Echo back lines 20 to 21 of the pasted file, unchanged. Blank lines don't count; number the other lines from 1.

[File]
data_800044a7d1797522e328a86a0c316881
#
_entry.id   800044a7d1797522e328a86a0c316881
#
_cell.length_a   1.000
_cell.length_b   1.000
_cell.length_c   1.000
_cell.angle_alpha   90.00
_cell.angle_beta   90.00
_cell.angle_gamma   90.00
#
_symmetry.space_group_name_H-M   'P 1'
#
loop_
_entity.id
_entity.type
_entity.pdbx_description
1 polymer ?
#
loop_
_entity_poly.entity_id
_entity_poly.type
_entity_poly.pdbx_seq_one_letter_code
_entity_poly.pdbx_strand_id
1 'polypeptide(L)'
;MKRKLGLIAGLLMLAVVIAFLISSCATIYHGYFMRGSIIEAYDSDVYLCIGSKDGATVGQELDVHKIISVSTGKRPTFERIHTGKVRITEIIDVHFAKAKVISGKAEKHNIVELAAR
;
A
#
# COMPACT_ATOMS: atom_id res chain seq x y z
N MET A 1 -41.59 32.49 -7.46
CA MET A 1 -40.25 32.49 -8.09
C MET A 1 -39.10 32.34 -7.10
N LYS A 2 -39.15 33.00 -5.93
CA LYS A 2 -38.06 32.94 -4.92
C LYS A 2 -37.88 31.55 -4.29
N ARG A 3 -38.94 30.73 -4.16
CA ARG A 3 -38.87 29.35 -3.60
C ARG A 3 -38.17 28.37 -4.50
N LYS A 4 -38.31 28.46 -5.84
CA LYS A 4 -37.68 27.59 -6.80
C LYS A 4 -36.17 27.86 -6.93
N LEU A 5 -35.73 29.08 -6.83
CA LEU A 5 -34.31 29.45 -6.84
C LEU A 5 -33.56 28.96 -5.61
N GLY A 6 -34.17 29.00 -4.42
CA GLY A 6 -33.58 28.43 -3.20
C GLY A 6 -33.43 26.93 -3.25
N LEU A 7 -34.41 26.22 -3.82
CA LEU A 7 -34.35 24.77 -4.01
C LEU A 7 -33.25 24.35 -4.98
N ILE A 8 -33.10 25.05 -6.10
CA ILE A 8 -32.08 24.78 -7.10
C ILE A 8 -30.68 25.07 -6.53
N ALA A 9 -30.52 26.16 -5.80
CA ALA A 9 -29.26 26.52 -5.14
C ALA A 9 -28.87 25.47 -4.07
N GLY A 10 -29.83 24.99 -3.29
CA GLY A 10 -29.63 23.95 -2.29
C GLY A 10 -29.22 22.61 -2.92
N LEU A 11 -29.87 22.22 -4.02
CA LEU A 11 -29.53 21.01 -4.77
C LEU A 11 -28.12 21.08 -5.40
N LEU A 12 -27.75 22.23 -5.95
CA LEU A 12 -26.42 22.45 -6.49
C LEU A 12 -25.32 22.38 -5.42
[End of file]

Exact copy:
loop_
_entity_poly.entity_id